Speaking at the headquarters of the South Asian Free Media Association (SAFMA) in Lahore on June 10, on the occasion of a reference meeting to protest the killing of journalist Saleem Shahzad, PML-N leader Nawaz Sharif called on the Pakistan military to change its mindset. He called for its accountability under the country’s democratic system, asked the GHQ to abandon its hold on the foreign policy of the country, especially its India-centric obsession, and its tendency not to tolerate criticism. It was clear which institution he was addressing as he made reference to his own policy of détente with India after acquiring nuclear status for Pakistan. He said former Indian prime minister Atal Bihari Vajpayee’s visit was sabotaged by an unauthorised invasion of Kargil to pre-empt his party’s initiative. He said: “End your domination of foreign policy if you wish the criticism to end”. Careful to avoid indicting the entire institution, he pinpointed his observation: “The army is under the domination of a handful of people with a specific mindset”.
Since the SAFMA reference was about the death of a journalist with clues pointing to some elements in the establishment, Mr Sharif urged the Supreme Court to take notice of the killing, pledging that he and his party would stand with the journalist community “till the killers are brought to book”. Given that a campaign is on to muffle the public protest against the killing of Saleem Shahzad, the PML-N leader has spoken out at the right time and in defence of an aspect of democracy that has gone missing in Pakistan.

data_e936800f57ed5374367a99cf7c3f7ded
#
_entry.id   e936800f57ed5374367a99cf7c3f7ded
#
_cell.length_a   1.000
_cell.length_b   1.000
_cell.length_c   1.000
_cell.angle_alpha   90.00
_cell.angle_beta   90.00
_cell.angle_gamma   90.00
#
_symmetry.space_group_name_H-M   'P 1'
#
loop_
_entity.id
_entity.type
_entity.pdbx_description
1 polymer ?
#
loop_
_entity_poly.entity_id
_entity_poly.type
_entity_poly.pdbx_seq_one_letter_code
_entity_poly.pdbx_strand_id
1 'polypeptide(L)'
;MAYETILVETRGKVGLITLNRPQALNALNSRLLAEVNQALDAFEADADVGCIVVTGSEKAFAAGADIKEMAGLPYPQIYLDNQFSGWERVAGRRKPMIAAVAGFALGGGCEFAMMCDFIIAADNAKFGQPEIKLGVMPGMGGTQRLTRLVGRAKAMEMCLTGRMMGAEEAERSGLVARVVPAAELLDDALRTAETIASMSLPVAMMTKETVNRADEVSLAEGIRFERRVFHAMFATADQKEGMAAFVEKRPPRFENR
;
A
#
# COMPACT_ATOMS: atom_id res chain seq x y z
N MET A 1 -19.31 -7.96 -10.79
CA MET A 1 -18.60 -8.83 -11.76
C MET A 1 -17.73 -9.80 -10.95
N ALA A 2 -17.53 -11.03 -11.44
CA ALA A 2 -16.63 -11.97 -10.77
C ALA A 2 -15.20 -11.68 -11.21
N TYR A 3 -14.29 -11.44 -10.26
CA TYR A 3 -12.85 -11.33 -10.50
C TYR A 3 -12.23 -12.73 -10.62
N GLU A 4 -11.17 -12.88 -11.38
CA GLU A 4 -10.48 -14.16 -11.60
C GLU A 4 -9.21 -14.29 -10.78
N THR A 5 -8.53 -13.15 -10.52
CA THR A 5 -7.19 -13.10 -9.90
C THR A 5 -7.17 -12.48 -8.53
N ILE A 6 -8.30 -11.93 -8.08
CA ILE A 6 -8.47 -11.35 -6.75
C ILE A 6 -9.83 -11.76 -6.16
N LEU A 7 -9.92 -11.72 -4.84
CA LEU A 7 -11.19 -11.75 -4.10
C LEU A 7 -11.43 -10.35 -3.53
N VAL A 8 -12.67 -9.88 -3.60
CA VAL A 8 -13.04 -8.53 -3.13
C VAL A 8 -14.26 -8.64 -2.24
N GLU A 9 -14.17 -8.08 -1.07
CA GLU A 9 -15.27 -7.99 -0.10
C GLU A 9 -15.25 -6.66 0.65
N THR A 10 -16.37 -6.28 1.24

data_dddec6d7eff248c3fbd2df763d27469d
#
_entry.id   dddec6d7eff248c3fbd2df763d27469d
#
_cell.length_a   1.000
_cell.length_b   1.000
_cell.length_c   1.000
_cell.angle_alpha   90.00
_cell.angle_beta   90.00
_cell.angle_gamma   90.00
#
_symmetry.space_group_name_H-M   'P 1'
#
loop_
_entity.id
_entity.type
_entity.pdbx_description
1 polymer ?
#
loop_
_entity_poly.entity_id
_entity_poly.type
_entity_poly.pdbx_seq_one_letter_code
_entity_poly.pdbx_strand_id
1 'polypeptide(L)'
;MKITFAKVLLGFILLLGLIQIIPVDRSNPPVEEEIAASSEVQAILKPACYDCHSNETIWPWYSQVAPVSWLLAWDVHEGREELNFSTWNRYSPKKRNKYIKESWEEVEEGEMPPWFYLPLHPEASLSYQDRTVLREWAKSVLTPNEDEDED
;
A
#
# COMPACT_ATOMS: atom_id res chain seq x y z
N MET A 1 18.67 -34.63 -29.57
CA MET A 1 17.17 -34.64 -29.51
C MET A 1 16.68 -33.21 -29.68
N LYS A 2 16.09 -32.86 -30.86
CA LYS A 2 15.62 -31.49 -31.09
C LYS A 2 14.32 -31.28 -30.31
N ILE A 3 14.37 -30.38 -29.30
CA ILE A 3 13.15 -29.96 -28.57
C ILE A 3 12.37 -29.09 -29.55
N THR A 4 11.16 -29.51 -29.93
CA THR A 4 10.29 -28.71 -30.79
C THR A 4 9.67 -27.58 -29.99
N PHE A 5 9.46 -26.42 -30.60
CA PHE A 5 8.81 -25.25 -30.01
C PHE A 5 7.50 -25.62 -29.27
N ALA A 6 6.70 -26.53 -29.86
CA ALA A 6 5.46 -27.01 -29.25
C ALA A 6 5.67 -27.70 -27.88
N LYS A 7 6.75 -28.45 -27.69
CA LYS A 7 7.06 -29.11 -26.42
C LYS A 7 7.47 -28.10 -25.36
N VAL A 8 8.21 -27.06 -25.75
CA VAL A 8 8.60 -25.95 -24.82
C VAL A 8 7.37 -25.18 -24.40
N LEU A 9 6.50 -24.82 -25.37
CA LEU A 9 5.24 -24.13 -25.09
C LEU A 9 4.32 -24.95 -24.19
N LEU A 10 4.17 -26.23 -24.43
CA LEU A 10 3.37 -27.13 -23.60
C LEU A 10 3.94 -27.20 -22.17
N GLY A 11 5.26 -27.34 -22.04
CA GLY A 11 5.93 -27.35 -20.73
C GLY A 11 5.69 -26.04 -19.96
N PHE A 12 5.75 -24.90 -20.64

The positive side of the PML-N policy is its steady adherence to the strategy of normalising relations with India as a corollary of its stance on Pakistan’s status as a nuclear power. The unspoken rule in nuclear theory and practice is that after having achieved nuclear deterrence, two rival states must achieve agreement on status quo. Mr Sharif’s reference to Kargil was actually aimed at conveying the fact that the Pakistan Army was wrong to pursue conflict — overt or covert — after the 1998 nuclear testing by Pakistan when he was prime minister.
Stemming from the PML-N’s adherence to the 2006 Charter of Democracy signed with the PPP, its policy plank of seeing with India goes against the continuing India-centrism of the GHQ, abhorred by the international community and diagnosed by it as the root of the strategic mismatch in the war against terrorism. This is also the fatal bedrock on which the GHQ is isolating Pakistan in the world, confirming the impression that some elements with the Pakistani state are interfacing with al Qaeda instead of fighting it.
This is not the first time that Mr Sharif has expressed his determination to continue his post-1998 policy with India. His repeating it on June 10 points to the dynamic nature of his thinking often identified by his opponents with policy contradiction. The effort to remove Pakistan from the rut of isolationism apparently contradicts his party’s position that the war against terrorism is not Pakistan’s war. If the PML-N wants the GHQ to relent on India and thus ensure Pakistan’s nuclear deterrence, it will have to own this war — the journalist Mr Sharif came to SAFMA to defend died saying Pakistan was wrong in not owning this war. As the PML-N policy stands today, it persuades one to focus on the various unexamined aspects of its relationship with the army. When it says the war against terrorism is not our war, it is getting cosy with the elements in the armed forces sympathetic to the cause of the extremists willing to interface with al Qaeda. Less directly, its rather strident expression of anti-Americanism also allows it to retain its influence within the rank and file of the army. Since Mr Sharif has criticised the current military leadership rather than the institution itself, one must understand PML-N’s anti-Americanism as a less permanent part of its domestic rivalry with the PPP with whom it expects to contest the next elections.
Mr Nawaz Sharif knows that his right-wing party has more traction within a Punjabi-dominated army than the PPP. Everyone else knows that only his party can achieve normalisation with India to clinch the war against terrorism. The world outside is also realising this.
Published in The Express Tribune, June 12th, 2011.